For purposes of studying genetic associations to COPD, this group represents an important comparison group. The GOLD unclassified subjects constituted 9% of the subjects in COPDGene study (Wan et al. Am J Respir Crit Care Med. 2011;184:57). They showed greater impairment of the 6-min walk, fewer pack-years of smoking, higher BMI, reduced total lung capacity, more comorbid cardiovascular disease, and lower oxygen saturation. The unclassified group is heterogeneous, with about half of the group having a reduced total lung capacity, slightly more than half of the group is obese with BMI>30, and the group overall has significantly more comorbid disease and worse physical function than the GOLD 1 group. Further study will be done on this group of smokers as the full cohort is analyzed and genetic data become available.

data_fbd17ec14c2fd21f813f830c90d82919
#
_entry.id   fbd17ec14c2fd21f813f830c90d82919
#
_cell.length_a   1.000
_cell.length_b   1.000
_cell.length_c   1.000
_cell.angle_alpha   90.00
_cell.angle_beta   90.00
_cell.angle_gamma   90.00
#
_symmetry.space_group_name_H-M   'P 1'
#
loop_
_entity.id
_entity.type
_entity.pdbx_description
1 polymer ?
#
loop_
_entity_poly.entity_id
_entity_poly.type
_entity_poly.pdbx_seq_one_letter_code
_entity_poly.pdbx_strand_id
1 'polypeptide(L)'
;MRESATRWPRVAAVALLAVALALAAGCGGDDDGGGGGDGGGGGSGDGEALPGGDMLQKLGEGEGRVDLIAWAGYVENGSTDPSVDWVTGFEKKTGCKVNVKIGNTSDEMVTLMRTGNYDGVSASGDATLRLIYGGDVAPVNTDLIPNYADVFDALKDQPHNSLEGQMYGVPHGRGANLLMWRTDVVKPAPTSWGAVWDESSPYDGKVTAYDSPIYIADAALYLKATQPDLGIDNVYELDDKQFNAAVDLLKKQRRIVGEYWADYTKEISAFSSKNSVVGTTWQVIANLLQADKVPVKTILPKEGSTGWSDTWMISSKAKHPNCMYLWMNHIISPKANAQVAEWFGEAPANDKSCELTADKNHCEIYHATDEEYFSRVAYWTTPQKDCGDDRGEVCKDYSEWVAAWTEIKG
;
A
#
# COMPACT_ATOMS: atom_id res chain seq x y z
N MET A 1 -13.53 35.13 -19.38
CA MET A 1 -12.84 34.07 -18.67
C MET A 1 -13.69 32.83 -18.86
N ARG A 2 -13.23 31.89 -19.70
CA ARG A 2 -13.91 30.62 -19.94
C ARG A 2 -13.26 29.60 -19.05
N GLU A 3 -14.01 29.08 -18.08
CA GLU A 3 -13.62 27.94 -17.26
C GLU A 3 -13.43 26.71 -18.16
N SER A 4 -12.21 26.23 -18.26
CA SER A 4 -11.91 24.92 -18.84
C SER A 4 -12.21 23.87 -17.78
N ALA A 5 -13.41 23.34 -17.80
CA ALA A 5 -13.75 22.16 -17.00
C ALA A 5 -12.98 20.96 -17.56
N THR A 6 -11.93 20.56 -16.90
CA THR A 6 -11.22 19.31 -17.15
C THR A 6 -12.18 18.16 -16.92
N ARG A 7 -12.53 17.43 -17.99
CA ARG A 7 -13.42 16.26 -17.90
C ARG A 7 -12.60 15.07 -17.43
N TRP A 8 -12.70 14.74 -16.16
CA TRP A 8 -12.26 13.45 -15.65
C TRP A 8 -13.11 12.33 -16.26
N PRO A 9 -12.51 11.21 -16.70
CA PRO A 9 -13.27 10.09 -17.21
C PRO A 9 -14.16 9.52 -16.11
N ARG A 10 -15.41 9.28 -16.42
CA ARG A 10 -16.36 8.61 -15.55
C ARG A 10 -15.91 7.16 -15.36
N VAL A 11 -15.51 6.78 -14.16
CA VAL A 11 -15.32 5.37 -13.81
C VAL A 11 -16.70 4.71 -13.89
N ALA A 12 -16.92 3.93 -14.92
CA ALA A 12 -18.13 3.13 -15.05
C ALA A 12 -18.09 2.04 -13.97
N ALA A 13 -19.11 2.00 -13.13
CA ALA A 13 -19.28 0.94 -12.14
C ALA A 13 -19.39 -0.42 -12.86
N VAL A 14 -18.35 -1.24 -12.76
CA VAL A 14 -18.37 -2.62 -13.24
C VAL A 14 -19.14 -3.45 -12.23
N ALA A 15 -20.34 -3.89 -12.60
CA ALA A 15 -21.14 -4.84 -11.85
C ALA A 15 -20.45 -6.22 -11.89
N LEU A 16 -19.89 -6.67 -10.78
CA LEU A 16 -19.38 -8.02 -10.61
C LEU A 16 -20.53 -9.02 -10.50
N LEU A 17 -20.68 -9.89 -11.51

Several groups of investigators have used the early COPDGene data to look at the unique aspects of race and COPD. Using the large population of African American subjects enrolled in the study, investigators found significant differences in quality of life and function (Han et al. Chest. 2011; 140:1169). Although African American subjects had similar mean percent predicted FEV1 values compared with non-Hispanic white subjects, they had fewer pack years of smoking exposure and worse 6-minute walk distance (381 meters ±135 vs 298 meters ± 119, P <.001).
Within COPD subjects who reported exacerbations, African Americans had worse quality of life and more dyspnea.